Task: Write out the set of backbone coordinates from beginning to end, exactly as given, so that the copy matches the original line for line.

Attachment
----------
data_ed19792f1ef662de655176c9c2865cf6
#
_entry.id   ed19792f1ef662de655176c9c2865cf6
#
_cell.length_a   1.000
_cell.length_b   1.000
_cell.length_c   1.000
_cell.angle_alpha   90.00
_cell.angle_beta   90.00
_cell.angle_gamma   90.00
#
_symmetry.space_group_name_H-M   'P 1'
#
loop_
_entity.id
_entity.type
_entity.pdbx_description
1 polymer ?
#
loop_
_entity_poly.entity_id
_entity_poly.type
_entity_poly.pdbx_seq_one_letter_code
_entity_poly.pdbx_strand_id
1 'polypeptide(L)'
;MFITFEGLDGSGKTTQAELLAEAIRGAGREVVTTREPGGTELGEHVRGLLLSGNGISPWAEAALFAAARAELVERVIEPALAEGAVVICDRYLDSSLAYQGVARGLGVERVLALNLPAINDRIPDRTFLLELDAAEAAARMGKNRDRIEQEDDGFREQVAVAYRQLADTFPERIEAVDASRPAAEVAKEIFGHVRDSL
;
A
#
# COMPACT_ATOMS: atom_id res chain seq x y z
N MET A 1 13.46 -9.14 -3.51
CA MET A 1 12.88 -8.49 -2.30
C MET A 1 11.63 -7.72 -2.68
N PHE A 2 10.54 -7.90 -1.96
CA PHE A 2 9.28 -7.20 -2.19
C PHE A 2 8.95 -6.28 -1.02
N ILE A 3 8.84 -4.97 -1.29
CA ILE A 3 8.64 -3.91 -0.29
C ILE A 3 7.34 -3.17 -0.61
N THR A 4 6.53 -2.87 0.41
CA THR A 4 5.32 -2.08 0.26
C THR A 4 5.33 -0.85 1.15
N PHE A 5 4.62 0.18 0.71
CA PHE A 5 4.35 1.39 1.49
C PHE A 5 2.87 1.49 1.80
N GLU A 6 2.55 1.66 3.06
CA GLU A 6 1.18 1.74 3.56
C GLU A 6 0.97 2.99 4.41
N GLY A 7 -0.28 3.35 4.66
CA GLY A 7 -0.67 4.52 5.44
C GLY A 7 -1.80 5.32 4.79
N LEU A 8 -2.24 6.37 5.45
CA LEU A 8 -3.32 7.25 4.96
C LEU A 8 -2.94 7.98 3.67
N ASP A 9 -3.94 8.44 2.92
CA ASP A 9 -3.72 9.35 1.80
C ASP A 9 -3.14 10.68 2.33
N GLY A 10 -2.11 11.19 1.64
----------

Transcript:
data_ed19792f1ef662de655176c9c2865cf6
#
_entry.id   ed19792f1ef662de655176c9c2865cf6
#
_cell.length_a   1.000
_cell.length_b   1.000
_cell.length_c   1.000
_cell.angle_alpha   90.00
_cell.angle_beta   90.00
_cell.angle_gamma   90.00
#
_symmetry.space_group_name_H-M   'P 1'
#
loop_
_entity.id
_entity.type
_entity.pdbx_description
1 polymer ?
#
loop_
_entity_poly.entity_id
_entity_poly.type
_entity_poly.pdbx_seq_one_letter_code
_entity_poly.pdbx_strand_id
1 'polypeptide(L)'
;MFITFEGLDGSGKTTQAELLAEAIRGAGREVVTTREPGGTELGEHVRGLLLSGNGISPWAEAALFAAARAELVERVIEPALAEGAVVICDRYLDSSLAYQGVARGLGVERVLALNLPAINDRIPDRTFLLELDAAEAAARMGKNRDRIEQEDDGFREQVAVAYRQLADTFPERIEAVDASRPAAEVAKEIFGHVRDSL
;
A
#
# COMPACT_ATOMS: atom_id res chain seq x y z
N MET A 1 13.46 -9.14 -3.51
CA MET A 1 12.88 -8.49 -2.30
C MET A 1 11.63 -7.72 -2.68
N PHE A 2 10.54 -7.90 -1.96
CA PHE A 2 9.28 -7.20 -2.19
C PHE A 2 8.95 -6.28 -1.02
N ILE A 3 8.84 -4.97 -1.29
CA ILE A 3 8.64 -3.91 -0.29
C ILE A 3 7.34 -3.17 -0.61
N THR A 4 6.53 -2.87 0.41
CA THR A 4 5.32 -2.08 0.26
C THR A 4 5.33 -0.85 1.15
N PHE A 5 4.62 0.18 0.71
CA PHE A 5 4.35 1.39 1.49
C PHE A 5 2.87 1.49 1.80
N GLU A 6 2.55 1.66 3.06
CA GLU A 6 1.18 1.74 3.56
C GLU A 6 0.97 2.99 4.41
N GLY A 7 -0.28 3.35 4.66
CA GLY A 7 -0.67 4.52 5.44
C GLY A 7 -1.80 5.32 4.79
N LEU A 8 -2.24 6.37 5.45
CA LEU A 8 -3.32 7.25 4.96
C LEU A 8 -2.94 7.98 3.67
N ASP A 9 -3.94 8.44 2.92
CA ASP A 9 -3.72 9.35 1.80
C ASP A 9 -3.14 10.68 2.33
N GLY A 10 -2.11 11.19 1.64